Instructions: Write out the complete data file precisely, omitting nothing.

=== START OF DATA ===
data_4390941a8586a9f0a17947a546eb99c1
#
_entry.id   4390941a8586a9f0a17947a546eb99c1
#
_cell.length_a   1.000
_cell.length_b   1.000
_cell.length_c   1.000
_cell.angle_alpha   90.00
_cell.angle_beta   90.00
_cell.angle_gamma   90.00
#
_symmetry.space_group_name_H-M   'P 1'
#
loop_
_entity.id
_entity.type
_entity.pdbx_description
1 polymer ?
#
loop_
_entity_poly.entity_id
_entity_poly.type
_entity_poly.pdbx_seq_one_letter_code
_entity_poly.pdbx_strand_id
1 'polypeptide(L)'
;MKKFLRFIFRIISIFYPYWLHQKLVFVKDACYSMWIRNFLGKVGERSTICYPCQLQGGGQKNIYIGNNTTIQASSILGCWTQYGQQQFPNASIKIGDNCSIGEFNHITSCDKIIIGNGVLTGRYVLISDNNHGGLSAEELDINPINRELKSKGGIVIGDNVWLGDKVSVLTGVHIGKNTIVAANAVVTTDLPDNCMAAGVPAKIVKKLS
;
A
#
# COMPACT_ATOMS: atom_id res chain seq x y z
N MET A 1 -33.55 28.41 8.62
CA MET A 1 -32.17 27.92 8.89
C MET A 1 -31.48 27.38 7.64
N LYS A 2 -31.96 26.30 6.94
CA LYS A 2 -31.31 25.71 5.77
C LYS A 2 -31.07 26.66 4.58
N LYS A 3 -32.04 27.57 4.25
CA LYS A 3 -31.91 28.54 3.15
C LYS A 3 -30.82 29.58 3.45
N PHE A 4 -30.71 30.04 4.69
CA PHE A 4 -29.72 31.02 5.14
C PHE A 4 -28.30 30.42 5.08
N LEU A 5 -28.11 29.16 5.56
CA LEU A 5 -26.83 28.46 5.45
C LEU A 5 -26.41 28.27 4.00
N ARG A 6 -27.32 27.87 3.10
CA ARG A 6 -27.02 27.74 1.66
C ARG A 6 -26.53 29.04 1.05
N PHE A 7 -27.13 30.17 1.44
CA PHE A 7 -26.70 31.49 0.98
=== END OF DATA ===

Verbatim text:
data_4390941a8586a9f0a17947a546eb99c1
#
_entry.id   4390941a8586a9f0a17947a546eb99c1
#
_cell.length_a   1.000
_cell.length_b   1.000
_cell.length_c   1.000
_cell.angle_alpha   90.00
_cell.angle_beta   90.00
_cell.angle_gamma   90.00
#
_symmetry.space_group_name_H-M   'P 1'
#
loop_
_entity.id
_entity.type
_entity.pdbx_description
1 polymer ?
#
loop_
_entity_poly.entity_id
_entity_poly.type
_entity_poly.pdbx_seq_one_letter_code
_entity_poly.pdbx_strand_id
1 'polypeptide(L)'
;MKKFLRFIFRIISIFYPYWLHQKLVFVKDACYSMWIRNFLGKVGERSTICYPCQLQGGGQKNIYIGNNTTIQASSILGCWTQYGQQQFPNASIKIGDNCSIGEFNHITSCDKIIIGNGVLTGRYVLISDNNHGGLSAEELDINPINRELKSKGGIVIGDNVWLGDKVSVLTGVHIGKNTIVAANAVVTTDLPDNCMAAGVPAKIVKKLS
;
A
#
# COMPACT_ATOMS: atom_id res chain seq x y z
N MET A 1 -33.55 28.41 8.62
CA MET A 1 -32.17 27.92 8.89
C MET A 1 -31.48 27.38 7.64
N LYS A 2 -31.96 26.30 6.94
CA LYS A 2 -31.31 25.71 5.77
C LYS A 2 -31.07 26.66 4.58
N LYS A 3 -32.04 27.57 4.25
CA LYS A 3 -31.91 28.54 3.15
C LYS A 3 -30.82 29.58 3.45
N PHE A 4 -30.71 30.04 4.69
CA PHE A 4 -29.72 31.02 5.14
C PHE A 4 -28.30 30.42 5.08
N LEU A 5 -28.11 29.16 5.56
CA LEU A 5 -26.83 28.46 5.45
C LEU A 5 -26.41 28.27 4.00
N ARG A 6 -27.32 27.87 3.10
CA ARG A 6 -27.02 27.74 1.66
C ARG A 6 -26.53 29.04 1.05
N PHE A 7 -27.13 30.17 1.44
CA PHE A 7 -26.70 31.49 0.98